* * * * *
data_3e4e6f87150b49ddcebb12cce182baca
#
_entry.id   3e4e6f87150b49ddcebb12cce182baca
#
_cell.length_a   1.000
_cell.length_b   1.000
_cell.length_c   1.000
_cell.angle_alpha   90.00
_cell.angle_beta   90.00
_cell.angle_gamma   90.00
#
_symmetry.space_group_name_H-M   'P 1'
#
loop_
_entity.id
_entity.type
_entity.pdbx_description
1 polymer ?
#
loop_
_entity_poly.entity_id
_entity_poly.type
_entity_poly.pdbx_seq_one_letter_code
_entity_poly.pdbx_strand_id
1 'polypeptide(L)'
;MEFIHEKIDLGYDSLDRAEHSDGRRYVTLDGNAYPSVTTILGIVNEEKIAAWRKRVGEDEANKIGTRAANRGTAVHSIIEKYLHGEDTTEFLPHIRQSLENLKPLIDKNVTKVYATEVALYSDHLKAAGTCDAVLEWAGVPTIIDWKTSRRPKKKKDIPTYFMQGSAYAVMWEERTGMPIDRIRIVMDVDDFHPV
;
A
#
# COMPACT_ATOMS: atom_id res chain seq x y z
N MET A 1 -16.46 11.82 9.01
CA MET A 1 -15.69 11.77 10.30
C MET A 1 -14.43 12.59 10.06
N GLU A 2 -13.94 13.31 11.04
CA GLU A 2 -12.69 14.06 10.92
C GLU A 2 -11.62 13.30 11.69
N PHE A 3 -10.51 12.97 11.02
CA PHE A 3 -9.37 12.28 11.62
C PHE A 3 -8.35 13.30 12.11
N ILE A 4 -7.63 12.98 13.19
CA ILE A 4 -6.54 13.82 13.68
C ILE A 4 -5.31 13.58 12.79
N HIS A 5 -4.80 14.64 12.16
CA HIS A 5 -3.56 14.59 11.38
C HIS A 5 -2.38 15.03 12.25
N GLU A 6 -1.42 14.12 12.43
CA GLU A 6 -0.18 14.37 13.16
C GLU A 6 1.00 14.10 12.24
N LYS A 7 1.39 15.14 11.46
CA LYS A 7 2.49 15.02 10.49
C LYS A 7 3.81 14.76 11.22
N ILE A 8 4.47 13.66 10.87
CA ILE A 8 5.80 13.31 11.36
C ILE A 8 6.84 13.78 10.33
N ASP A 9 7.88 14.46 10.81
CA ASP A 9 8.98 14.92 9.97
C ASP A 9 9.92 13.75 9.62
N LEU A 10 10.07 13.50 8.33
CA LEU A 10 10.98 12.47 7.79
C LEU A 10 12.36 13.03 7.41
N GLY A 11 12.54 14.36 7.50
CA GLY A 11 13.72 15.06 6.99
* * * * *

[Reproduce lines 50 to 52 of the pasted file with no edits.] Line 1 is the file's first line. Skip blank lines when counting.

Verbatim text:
CA LYS A 7 2.49 15.02 10.49
C LYS A 7 3.81 14.76 11.22
N ILE A 8 4.47 13.66 10.87